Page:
Constitutional Law Class Notes 3/1/04


Executive privilege and Watergate – United States v. Nixon


What’s relevant about Watergate for this case?  What happened in 1972 with Watergate?  Some dudes (“The Committee to Reelect the President”) broke into a Democratic office and stole information about their campaign.  They were trying to beat McGovern.  The Vietnam War was going on.  Nixon wanted some dirt on McGovern.  Did Nixon order the break-in?  Is there any evidence that Nixon ordered the break-in?  Is there any evidence that he knew about the break-in ahead of time?  He was deemed an unindicted co-conspirator by the grand jury.


Breaking into the headquarters of the Democratic Party is a big deal.  The FBI started to investigate, but Nixon called them off.  The issue was this cover-up.  We know that Nixon, in connection with high-ranking administration officials, engaged in a criminal conspiracy to obstruct justice and prevent the FBI from investigating who was responsible for the break-in.


So Nixon was criminally involved in the cover-up.  Does that mean that he knew about the break-in ahead of time?  We don’t have allegations in front of us that Nixon ordered the break-in ahead of time or knew about it ahead of time.  But that doesn’t matter for our purposes.  It only matters that people involved with the break-in were working for the campaign.  The question was: how high up does this go?  It starts with low-level people, but higher and higher level people were implicated.


Why were the tapes relevant?  They were a big deal!  They found out that Nixon had been taping all his conversations!  But what were the conversations supposed to prove?  To the extent that Nixon himself was involved in the cover-up, there would have been conversations on the tape related to the organization of the cover-up.


The tapes might contain the actual conspiracy to engage in the obstruction of justice!


This case gets to the Supreme Court.  How does that happen?  What’s the procedural posture?  What was the appellate court doing with this case?


The special prosecutor has issued a subpoena.  The special prosecutor at this time is Jaworski.  Why does Jaworski want these tapes?  What is Jaworski going to do with these tapes if he gets them?  What if they have evidence of who was involved with the cover-up?  John Dean, the head lawyer in the White House, ultimately fessed up to what was going on.  He had been involved in the cover-up and he turned around and broke the “wall of silence”.  But was Dean telling the truth?  The tapes would show whether Dean was telling the truth or not.


The chief law enforcement officer of the United States is now a defendant!  The case is now United States v. John Mitchell!  It’s like prosecuting John Ashcroft!  These are the most senior aides to the president!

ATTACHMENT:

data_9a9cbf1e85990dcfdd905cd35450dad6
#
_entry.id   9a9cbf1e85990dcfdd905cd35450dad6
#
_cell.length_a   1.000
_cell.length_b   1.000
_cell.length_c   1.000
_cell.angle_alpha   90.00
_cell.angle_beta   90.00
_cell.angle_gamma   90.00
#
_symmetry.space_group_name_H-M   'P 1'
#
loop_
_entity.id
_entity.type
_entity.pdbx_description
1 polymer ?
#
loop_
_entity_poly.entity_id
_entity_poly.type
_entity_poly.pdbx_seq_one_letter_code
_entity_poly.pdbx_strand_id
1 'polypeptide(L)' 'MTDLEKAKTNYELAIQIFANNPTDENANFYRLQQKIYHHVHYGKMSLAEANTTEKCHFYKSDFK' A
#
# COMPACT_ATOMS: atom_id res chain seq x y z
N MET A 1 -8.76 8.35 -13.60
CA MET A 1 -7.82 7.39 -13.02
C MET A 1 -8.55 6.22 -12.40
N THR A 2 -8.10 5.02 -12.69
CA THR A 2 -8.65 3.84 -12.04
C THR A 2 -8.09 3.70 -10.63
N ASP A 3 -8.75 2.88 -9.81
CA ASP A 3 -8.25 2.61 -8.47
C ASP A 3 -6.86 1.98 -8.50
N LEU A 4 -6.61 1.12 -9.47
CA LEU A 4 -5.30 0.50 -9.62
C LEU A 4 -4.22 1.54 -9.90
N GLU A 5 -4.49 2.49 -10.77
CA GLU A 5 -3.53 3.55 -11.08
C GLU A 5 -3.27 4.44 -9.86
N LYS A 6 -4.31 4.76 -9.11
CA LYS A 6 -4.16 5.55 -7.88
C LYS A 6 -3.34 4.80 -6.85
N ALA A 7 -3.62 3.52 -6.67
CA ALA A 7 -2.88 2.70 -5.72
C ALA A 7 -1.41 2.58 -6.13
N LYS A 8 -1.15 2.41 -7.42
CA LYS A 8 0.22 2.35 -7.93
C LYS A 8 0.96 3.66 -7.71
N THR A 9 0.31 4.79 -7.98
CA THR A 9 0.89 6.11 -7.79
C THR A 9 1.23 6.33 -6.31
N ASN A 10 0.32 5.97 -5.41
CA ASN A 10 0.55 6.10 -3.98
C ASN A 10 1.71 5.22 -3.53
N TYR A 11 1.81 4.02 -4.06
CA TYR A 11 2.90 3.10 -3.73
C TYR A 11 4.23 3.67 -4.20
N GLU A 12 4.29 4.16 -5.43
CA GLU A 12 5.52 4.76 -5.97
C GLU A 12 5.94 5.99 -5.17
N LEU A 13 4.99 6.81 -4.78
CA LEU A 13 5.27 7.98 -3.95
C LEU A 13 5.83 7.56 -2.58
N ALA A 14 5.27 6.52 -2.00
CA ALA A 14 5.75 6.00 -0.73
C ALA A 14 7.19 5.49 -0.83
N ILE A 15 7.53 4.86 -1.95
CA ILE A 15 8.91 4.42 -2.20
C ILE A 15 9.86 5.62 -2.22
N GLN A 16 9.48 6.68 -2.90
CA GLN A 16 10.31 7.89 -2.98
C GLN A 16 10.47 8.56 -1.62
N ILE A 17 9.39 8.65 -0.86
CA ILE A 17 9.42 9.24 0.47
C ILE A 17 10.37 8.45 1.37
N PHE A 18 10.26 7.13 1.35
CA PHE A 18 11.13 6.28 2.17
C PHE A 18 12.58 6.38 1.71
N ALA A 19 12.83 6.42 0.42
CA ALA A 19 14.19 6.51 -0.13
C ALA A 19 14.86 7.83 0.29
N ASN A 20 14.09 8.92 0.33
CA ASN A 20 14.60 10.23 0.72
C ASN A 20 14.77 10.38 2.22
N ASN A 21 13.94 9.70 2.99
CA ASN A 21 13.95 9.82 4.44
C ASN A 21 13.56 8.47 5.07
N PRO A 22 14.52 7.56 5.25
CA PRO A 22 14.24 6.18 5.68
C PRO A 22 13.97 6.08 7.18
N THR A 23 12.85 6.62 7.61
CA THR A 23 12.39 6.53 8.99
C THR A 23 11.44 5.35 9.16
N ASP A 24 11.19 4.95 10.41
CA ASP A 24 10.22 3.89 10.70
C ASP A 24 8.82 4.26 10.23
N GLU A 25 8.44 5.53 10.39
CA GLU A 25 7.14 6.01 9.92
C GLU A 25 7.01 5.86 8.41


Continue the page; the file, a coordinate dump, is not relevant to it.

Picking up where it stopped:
But why is the president not indicted?  They weren’t clear whether they could indict him so long as he was president.  The basic procedure for putting the president on trial is by impeachment in the House and trial in the Senate.  Articles of impeachment were drawn up in the House, but people wanted the tapes so they could see whether Dean’s allegations were true!


What is Nixon’s basis for refusing to hand over the tapes to the special prosecutor?  He claims, among other things, executive privilege.  And this isn’t really such a crazy idea!  It makes sense!  How come?  The president could use confidential communications!  It might be very important to doing his or her job!  The Supreme Court itself has strict confidentially that they value.


Why can’t the public sit in on these types of deliberations?  We want the decision makers to be able to be more candid with each other.  We want people to be able to test out ideas and change their minds in midstream.


So there are reasonable reasons for executive privilege.  Who is allowed to order the President of the United States around?  Who should be in a position to break the “veil of secrecy” of the Oval Office?  Who might try to order the president around?  Could the Supreme Court do that?  Why would the Supreme Court have occasion to want to invade presidential confidentiality.  But what about Congress?  You don’t want Congress to be able to force the president to testify in front of committees about what is said in the Oval Office.  If the president was forced to do so, it would mess up our checks and balances!  We don’t have a parliamentary system!  Congress can order the president to give the State of the Union address, but other than that, Congress has only limited powers to push the president around.  Congress can subpoena pretty much any other citizen, but not the president!